Miscarriage is associated with increased premature mortality in mothers, suggests an observational study in The BMJ.
In the Nurses' Health Study II, researchers assessed over 100,000 women who had been pregnant. Just over a quarter said they had a pregnancy that ended in spontaneous abortion. During 24 years' follow-up, there were roughly 2,900 premature deaths (i.e., death before age 70).
After multivariable adjustment, women who had a spontaneous abortion had higher risk for premature death than those who did not (hazard ratio, 1.19). Risks were higher for women who had multiple miscarriages or had them at a younger age.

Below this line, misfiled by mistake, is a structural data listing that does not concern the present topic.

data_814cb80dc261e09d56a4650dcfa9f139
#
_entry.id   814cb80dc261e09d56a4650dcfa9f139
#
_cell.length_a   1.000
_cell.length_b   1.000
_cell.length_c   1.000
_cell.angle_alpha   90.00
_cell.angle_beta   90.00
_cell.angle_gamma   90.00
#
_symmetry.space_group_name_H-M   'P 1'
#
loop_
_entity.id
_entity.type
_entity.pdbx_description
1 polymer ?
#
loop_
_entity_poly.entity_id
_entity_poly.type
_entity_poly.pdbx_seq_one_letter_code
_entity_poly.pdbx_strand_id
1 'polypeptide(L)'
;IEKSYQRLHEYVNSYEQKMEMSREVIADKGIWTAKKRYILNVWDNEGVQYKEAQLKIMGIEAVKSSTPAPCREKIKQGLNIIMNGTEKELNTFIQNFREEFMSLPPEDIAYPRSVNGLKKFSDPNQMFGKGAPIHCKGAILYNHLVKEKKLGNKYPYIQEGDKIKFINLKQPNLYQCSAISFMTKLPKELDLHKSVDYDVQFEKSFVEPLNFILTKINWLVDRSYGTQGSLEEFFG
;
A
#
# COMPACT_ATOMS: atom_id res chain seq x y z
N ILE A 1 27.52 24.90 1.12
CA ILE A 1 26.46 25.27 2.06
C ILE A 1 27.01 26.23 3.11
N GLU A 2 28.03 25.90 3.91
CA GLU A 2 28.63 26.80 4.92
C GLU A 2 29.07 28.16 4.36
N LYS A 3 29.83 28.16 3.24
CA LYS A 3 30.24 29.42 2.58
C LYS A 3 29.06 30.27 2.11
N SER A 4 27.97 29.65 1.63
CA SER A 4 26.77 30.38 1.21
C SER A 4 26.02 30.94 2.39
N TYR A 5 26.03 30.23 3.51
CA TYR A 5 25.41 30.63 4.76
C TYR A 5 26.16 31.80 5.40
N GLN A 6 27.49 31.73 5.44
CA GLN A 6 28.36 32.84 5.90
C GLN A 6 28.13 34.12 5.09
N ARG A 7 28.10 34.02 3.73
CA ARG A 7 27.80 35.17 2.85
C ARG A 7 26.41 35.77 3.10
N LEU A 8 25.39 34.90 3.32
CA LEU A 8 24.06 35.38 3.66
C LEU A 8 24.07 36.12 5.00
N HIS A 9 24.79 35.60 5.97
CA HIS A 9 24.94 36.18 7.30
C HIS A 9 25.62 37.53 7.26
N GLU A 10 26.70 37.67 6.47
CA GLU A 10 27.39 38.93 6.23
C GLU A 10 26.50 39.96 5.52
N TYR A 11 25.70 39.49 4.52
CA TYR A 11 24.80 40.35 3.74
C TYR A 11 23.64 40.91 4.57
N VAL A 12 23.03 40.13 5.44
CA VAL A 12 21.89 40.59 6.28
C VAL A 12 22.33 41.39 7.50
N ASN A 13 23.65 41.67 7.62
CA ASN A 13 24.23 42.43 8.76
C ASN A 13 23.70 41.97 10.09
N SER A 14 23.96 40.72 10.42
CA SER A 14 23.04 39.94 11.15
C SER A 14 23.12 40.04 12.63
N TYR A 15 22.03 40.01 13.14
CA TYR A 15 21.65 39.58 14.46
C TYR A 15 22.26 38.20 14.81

The risk appeared to be at least partly driven by increased risk for cardiovascular death. The authors speculate that there could be similar pathways — such as insulin resistance or chronic kidney disease — that could lead to both spontaneous abortion and cardiovascular disease.
The authors conclude: "Our results suggest that spontaneous abortion could be an early marker of future health risk in women, including premature death."